Ryerson student the only Canadian to win competitive STEM award
Madeline McQueen has a lot going on. She is in her second year of a master of applied science program in aerospace engineering, she is a member of the Ontario Network of Women in Engineering, she has a passion for green technologies and she is working hard to change the future of aviation.
And now, she can add the designation of being the only Canadian to be awarded the 20 Twenties award by Aviation Week Network, external link. McQueen was one of 20 selected from a group of over 60 qualified nominees from 26 different universities from five different countries. The 20 Twenties award recognizes students in their twenties who are on course to change the face of the aerospace and defense industry.
“There are so many amazing students that are applying for this all over the world,” said McQueen. “I was quite honoured to be chosen amongst such an awesome group of 19 other students that have great backgrounds.”
The 20 Twenties award recipients are chosen based on academic performance, contributions to their field of study and community involvement.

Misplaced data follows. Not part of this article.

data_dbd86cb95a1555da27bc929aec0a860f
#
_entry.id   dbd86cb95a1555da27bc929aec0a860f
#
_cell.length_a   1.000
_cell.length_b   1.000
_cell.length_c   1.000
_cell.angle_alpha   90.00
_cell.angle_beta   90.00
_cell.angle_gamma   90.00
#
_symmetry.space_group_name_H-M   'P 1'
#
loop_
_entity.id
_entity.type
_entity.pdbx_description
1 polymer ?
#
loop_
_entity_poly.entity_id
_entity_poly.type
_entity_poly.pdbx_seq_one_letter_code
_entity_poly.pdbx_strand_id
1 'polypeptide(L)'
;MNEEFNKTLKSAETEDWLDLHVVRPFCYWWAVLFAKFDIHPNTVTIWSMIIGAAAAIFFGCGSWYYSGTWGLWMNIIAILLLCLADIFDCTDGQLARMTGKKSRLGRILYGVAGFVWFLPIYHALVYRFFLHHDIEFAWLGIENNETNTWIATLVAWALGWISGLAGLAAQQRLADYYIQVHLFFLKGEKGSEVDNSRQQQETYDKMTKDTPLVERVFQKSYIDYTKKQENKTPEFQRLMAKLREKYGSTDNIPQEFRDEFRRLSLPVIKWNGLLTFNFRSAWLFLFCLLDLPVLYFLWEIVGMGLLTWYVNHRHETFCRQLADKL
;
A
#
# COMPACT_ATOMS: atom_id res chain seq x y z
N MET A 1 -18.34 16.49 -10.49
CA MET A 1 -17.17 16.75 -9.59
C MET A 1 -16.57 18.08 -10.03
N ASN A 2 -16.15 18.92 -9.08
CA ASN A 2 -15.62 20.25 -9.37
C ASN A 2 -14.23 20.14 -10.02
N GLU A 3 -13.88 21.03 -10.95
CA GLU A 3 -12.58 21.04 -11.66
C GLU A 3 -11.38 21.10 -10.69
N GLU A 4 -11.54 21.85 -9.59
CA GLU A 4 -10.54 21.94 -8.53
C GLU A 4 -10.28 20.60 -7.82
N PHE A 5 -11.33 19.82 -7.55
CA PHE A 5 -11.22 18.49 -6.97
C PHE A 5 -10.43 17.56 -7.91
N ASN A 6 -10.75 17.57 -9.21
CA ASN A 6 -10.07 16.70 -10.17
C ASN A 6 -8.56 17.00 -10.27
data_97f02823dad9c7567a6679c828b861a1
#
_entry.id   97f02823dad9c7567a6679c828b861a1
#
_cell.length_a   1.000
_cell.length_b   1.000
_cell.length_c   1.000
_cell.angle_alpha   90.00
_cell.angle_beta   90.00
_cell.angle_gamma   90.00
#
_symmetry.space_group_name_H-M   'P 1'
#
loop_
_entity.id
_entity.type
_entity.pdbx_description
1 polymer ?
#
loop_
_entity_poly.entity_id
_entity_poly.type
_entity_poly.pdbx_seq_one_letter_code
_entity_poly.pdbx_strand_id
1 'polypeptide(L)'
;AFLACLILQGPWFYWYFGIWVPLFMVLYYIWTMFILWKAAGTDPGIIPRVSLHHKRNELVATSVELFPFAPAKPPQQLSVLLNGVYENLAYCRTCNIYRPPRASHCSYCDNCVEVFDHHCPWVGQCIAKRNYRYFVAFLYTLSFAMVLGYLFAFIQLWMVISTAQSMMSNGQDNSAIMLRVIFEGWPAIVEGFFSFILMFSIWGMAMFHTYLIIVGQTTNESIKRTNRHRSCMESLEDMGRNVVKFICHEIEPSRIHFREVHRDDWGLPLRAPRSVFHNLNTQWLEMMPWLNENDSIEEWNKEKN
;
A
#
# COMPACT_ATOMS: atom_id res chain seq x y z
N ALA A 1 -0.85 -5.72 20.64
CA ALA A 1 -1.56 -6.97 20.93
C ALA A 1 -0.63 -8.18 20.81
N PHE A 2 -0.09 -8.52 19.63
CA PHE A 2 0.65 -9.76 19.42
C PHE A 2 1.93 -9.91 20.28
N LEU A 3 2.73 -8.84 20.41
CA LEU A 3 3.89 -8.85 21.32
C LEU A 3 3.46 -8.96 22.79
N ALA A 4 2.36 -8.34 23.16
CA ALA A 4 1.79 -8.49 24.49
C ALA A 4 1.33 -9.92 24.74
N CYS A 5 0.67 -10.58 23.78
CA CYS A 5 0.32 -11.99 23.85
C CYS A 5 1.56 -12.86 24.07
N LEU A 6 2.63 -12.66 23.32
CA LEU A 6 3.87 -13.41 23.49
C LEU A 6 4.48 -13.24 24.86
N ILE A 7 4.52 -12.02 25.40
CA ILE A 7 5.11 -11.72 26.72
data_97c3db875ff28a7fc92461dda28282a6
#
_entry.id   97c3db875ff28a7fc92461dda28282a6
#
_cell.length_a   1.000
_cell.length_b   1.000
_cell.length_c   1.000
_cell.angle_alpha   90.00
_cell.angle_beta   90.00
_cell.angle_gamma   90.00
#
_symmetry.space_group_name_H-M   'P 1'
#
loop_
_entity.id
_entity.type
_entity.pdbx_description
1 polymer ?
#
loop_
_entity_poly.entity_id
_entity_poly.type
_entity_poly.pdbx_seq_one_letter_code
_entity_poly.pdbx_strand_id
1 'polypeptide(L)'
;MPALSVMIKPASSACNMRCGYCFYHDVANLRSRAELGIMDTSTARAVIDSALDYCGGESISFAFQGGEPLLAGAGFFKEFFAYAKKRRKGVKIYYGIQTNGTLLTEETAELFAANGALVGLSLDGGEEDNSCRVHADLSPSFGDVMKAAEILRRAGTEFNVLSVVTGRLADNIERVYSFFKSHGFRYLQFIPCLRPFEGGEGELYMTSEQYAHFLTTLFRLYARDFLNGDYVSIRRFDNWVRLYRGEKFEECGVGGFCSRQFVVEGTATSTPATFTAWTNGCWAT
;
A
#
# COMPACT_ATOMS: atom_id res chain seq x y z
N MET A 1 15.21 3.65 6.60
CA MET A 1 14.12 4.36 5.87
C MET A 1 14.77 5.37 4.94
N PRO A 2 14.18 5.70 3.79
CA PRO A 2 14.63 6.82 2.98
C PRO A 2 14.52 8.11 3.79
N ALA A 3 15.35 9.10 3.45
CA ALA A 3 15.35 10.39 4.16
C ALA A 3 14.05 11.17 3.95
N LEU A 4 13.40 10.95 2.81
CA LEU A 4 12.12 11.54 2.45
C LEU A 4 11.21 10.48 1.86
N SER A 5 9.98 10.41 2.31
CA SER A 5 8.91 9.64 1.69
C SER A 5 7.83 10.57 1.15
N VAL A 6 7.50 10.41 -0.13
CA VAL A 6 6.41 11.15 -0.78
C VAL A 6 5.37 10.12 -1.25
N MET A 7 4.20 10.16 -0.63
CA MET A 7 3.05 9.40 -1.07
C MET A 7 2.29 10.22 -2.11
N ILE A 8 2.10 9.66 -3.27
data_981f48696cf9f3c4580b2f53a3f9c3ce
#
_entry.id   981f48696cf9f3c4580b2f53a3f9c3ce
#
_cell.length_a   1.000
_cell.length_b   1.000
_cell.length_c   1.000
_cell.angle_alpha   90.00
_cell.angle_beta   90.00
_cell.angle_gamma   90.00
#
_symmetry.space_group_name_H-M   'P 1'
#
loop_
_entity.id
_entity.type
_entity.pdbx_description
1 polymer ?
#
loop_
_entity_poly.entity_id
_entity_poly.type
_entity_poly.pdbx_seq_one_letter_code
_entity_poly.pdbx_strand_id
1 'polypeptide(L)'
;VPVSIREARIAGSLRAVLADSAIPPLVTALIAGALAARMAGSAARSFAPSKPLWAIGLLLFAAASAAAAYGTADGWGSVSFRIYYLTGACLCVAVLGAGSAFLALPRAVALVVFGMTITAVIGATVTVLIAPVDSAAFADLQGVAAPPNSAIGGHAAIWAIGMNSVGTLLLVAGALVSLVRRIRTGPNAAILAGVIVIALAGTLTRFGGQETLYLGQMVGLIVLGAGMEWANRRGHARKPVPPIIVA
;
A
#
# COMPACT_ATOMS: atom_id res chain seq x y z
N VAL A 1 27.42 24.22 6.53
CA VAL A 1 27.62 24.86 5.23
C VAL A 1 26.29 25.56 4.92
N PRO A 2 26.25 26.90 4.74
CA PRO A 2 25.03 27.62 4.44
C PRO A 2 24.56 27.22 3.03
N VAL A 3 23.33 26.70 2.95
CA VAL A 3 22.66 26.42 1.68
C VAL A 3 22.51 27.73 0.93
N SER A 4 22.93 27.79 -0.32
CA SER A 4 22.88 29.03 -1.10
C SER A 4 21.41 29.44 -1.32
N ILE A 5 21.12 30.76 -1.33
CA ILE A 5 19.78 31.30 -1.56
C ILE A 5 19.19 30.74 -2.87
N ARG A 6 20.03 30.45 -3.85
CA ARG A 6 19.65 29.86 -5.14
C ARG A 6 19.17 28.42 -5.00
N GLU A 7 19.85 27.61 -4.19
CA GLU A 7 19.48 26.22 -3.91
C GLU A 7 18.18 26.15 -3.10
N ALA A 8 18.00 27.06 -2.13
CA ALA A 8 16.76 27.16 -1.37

“I decided to nominate Madeline because beyond her extremely impressive academic career, she also struck me as someone with a clear vision, determination to constantly inch forward to achieve her long-term goals, and community involvement to inspire others,” said professor Emre Karatas.
McQueen is at the National Research Council’s Gas Turbine Laboratory in Ottawa doing experimental testing on hybrid-electric propulsion systems with the aim to further eliminate greenhouse gas emissions in aviation. At the lab she conducts literature reviews, prepares testing procedures, designs various components of the state-of-the-art hybrid-electric test platform, and performs experiments to advance this technology. The goal is for McQueen to ultimately present a thesis on the suitability of hybrid-electric systems as an alternative to traditional aircraft propulsion.
“As we come out of the COVID-19 pandemic, humanity's most pressing challenge becomes climate change and sustainability,” said Karatas. “Madeline’s experimental and modelling efforts are key to assess the feasibility of the electrification of aircraft propulsion and to address the challenges of introducing a new technology in a tightly regulated industry.”
McQueen has the option to travel to Washington D.C. this coming October, where she will be recognized for the 20 Twenties award in-person with the 19 other winners. Aviation Week Network will support winners like McQueen with industry intelligence and research, events, career connections, free student subscriptions and an online community.
“This is great exposure for me personally, but also for Ryerson and the Ryerson aerospace engineering program,” she said. “I value the fact that Canada is working on really innovative aerospace projects. I think it's important that we can showcase the fact that we have a lot to offer.”
For more information on aerospace engineering at Ryerson, visit the program website.